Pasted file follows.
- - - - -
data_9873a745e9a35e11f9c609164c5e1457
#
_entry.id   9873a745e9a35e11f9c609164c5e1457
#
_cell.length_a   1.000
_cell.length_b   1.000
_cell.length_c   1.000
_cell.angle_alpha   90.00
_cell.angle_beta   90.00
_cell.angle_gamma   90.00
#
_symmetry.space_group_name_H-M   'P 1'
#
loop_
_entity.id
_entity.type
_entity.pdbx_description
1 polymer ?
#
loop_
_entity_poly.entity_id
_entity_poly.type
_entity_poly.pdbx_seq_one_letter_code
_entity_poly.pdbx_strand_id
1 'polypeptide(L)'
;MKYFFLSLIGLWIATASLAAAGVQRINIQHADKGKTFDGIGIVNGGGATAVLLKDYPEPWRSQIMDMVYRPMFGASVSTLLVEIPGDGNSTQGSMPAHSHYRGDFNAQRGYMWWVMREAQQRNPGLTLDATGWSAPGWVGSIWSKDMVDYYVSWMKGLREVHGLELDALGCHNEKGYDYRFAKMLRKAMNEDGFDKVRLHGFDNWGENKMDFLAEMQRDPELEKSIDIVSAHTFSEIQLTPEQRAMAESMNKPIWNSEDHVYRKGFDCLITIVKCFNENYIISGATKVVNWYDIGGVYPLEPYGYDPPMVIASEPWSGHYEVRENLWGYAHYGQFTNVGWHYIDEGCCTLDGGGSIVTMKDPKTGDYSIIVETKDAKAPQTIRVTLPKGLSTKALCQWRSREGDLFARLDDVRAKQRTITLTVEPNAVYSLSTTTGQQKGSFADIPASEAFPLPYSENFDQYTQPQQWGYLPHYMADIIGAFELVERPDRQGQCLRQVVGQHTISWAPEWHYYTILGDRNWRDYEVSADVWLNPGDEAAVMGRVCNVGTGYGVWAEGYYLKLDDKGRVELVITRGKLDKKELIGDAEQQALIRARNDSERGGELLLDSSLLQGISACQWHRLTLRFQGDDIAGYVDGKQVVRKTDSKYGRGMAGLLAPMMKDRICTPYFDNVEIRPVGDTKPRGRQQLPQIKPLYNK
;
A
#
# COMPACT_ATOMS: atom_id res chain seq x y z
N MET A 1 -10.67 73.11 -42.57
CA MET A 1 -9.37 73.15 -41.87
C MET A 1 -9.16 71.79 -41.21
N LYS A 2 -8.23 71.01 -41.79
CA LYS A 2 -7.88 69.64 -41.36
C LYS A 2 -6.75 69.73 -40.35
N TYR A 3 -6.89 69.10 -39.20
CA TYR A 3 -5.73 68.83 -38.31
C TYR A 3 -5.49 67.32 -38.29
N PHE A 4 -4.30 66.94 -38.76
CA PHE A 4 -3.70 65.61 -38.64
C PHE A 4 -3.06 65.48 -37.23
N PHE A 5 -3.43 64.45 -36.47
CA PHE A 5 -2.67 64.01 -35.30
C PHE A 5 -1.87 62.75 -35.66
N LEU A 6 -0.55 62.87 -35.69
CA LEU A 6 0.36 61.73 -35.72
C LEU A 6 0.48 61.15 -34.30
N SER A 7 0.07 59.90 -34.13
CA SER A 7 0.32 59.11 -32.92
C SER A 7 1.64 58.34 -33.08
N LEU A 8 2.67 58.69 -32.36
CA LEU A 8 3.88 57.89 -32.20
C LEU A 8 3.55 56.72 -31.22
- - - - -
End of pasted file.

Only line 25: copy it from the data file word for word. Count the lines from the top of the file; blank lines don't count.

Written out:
1 'polypeptide(L)'